Today, Casino Guardian introduces you to an interesting interlocutor with years of professional experience in Gaming Law – Mr. Tom Grant from the London-based boutique law firm Grant Legal.
We contacted Mr. Grant, asking him to share his opinion on some of the hottest topics related to the UK gambling legislation, current and upcoming regulatory changes, and possible effects BREXIT could have on the country’s gambling regulation.
First things first. Please, introduce yourself to the readers of Casino Guardian.
I’m Tom Grant and I’m a general commercial lawyer with a special interest in gaming law. Having spent nearly 20 years both in private practice and in-house, I have recently decided to set up my own law firm called Grant Legal. The aim is to work with a range of clients who want commercially-minded legal advice at reasonable rates.
Your areas of practice include mainly Commercial Law, Gaming Law and Property Law, is that right? What made you interested in Gaming Law?
Yes, that’s right – the practice itself is not purely gaming-focussed but, of course, I’ve spent the last 11 years in the gaming industry and have built up a wide network of friends and colleagues within the industry. So, naturally, many of my clients are from the gaming sector. Like so many of these things, I fell into Gaming Law. In 2006, I was working for a law firm in the City when an in-house role with Rank Group plc came up. I knew little about gaming law at the time but quickly discovered that it was something that really interested me. It has an interesting blend of innovation, commercial dynamism and, of course, regulation.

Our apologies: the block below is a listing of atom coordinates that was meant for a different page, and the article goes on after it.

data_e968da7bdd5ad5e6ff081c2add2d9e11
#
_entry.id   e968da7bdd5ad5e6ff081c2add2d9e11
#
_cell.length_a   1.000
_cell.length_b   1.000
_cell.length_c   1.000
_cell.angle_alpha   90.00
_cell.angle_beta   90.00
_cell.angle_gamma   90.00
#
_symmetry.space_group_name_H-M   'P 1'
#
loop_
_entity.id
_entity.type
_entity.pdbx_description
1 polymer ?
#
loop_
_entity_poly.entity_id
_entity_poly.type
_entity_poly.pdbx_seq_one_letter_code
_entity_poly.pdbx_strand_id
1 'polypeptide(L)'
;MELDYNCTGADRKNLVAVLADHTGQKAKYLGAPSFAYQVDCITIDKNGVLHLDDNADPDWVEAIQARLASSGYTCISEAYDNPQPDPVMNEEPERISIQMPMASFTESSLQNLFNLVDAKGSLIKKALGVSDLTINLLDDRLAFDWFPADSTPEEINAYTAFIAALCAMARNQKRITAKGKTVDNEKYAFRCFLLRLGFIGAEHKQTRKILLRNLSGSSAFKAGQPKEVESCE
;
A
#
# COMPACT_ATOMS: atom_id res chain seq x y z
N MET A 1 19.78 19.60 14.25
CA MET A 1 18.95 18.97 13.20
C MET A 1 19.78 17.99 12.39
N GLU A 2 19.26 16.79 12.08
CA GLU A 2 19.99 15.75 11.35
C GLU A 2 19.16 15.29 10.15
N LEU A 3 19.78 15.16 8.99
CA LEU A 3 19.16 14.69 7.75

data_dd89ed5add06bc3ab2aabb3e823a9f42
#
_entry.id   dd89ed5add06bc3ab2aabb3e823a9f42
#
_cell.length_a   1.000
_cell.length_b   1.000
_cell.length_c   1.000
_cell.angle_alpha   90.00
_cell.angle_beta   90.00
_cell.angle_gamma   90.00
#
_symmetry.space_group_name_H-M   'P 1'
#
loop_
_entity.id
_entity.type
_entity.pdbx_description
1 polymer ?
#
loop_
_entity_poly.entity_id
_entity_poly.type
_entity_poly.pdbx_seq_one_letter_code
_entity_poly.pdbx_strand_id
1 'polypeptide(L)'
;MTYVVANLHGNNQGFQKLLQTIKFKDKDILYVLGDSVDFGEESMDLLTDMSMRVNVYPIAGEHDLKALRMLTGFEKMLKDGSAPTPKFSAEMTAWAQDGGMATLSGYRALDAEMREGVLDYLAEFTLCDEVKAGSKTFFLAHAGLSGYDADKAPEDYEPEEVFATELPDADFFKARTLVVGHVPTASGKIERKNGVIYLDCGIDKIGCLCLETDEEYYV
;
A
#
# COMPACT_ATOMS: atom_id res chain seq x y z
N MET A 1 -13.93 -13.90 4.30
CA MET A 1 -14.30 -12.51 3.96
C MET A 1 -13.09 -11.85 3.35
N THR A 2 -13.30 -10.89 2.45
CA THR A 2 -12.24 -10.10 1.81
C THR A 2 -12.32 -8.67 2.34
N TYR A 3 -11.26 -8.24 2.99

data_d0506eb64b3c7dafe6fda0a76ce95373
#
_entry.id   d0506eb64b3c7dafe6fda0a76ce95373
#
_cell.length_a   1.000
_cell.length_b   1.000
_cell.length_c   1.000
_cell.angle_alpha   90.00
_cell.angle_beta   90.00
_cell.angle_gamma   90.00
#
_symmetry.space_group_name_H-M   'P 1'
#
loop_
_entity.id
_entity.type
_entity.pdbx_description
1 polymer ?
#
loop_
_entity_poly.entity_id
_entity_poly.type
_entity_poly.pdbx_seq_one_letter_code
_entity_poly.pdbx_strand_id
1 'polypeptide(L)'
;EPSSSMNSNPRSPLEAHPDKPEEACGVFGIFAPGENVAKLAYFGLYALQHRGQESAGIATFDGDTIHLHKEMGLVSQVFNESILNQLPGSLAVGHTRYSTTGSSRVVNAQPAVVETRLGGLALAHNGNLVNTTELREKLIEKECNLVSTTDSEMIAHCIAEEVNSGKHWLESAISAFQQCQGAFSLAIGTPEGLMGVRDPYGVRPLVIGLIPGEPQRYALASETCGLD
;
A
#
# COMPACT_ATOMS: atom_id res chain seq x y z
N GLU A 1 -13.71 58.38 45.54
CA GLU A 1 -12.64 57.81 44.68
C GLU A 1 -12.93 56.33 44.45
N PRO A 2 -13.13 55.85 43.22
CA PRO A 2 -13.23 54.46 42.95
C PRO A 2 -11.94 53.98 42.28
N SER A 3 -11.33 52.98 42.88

Currently, the gaming market is undoubtedly one of the most dynamic ones on a global scale. We presume that makes the legislation and licensing procedures pretty dynamic, too. Is that so and why?
Yes, to a certain extent that’s true but, equally, the gaming market is highly innovative and fast-moving, perhaps more so than any other regulated industry. The challenge regulators are presented with is that they often find themselves having to play catch-up and are not always able to move at the same pace. Whilst the licensing regime in the UK, for example, is arguably the most robust of its type in the world, it often has to be reactive as well as proactive.
Up to date, the UK is known as one of the countries where the gaming market is well-regulated. Why is it so important for the competent authorities to make gaming companies apply for operating licences?
Keeping gambling fair and safe is the cornerstone of the Gambling Commission’s statutory responsibilities. In my view, effective regulation is wholly reliant on accountability. If there isn’t a regulatory regime which requires gaming companies to obtain operating licences, then regulation becomes toothless. In that scenario, the market would become flooded with operators who would be free to do as they please. The first casualty of an unregulated market is player protection. Its critical, therefore, that gaming regulators ensure that the entry requirements provides consumers with strong protection.
Are the licensing procedures for getting a gambling licence really that tough? Why?